Tuesday, October 27, 2009

Friends of Donna C.

Friends of Donna C. Foundation
84 Idolstone Lane
Aberdeen, NJ 07747
EIN # 27-1047919

To whom it may concern:

I'm writing on behalf of the Friends of Donna C. Foundation. Our group is a non-profit organization raising funds for Donna Calicchio and her family. Donna is a long time resident of Aberdeen, NJ. She is a loving mother, devoted wife, and thoughtful friend. Three months ago, Donna suffered a brain aneurysm. She has been in the hospital since then and has had multiple brain surgeries. Although she has shown signs of recovery, she has also had major setbacks. As of late, her husband, Tony, has found out that their health insurance reached its maximum and will no longer cover the medical expenses. Since Donna's traumatic injury, Tony has not been able to return to work full-time. He has he been daily by Donna's side and is caring for their 10-year old daughter. We need to raise funds to help relieve some of the monetary burden that the Calicchio family will be encountering in the weeks, months, and years to come. We are working hard to raise these funds.

We need your help with our upcoming auction on December 6th, 2009, to benefit the Friends of Donna C. Foundation. We need items we can offer as prizes for our auction. We'd appreciate a donation of any value to help us achieve our goal for this fundraiser, which is $20,000.

Your generous donation will be publicly acknowledged at our event through promotional announcements, fliers and a prominent note in our program. We feel that your business will benefit from the community goodwill generated by your kind donation to our group.

To learn more about our group or our event, please contact Michael Donohue, Treasurer, at 732-547-3872 or 732-970-3066, or the contact information listed below.

Thank your for your consideration of our request, and we look forward to hearing from you in the near future.


Jenny Cox
Volunteer, Chairperson
27 Fierro Avenue
Matawan, NJ 07747

PS - So that we may better plan our event, would you kindly let us how your decision by November 15,2009. Thank you.
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Clarification on the School District's Stimulus Funds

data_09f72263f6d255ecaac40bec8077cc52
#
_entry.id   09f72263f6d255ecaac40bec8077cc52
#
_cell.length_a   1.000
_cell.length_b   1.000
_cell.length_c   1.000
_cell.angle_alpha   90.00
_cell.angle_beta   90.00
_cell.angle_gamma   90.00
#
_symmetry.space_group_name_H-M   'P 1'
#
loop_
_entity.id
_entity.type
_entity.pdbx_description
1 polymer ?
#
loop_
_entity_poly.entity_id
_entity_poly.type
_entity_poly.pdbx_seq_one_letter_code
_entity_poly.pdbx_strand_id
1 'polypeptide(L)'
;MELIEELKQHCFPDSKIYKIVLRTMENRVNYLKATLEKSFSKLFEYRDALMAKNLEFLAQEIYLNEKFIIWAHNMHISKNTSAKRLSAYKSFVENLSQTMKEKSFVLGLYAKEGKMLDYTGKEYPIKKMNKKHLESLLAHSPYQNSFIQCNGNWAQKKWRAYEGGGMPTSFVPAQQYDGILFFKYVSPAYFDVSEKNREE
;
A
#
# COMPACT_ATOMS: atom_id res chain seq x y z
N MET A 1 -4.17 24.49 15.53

At last night’s meeting, Dr. O’Malley clarified the details swirling around the use of the stimulus funds for balancing the budget and funding the RTI program.

Last March, the state informed the Matawan-Aberdeen school district that funding would be flat. Dr. O’Malley then presented a zero tax-levy increase budget based upon the state’s assurance that state funding would remain at the prior year’s level.

In September, the state informed the school district that federal stimulus money had been used to fund the state’s obligations to the school district. The federal government was now requiring a report as to how many jobs were “created or saved” through the use of the federal stimulus funds.

Dr. O’Malley recommended we report to the state that the funds were used to “save” the RTI teaching positions.

Moving forward, however, Dr. O’Malley does not expect that funding will be available next year. That means we’re likely looking at a $1.7 million revenue shortfall for next year.

Next month, the district will provide a review of the RTI program. Undoubtedly, a $1.7 million revenue shortfall will entail program cuts somewhere or everywhere.
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What Would Joey Do

For the three or four people out there who are wondering what I would do if I were mayor of Aberdeen (not that I ever will be), these would be my plans:

Property Taxes – There are only two ways to cut property taxes – cut spending and increase revenue. For those property owners who have fallen behind in their payments, the tax collector should be authorized to contact and negotiate payment plans just like IRS agents before people get hit with huge interest charges. This year, 100 properties are likely going to tax sale, most for small amounts. (Hat tip to AberdeenNJlife)

Payroll Cuts – Offer every municipal employee the opportunity to purchase up to 2 weeks vacation time. In the private sector, this is considered a huge perk and it’s far more amenable than mandatory furloughs.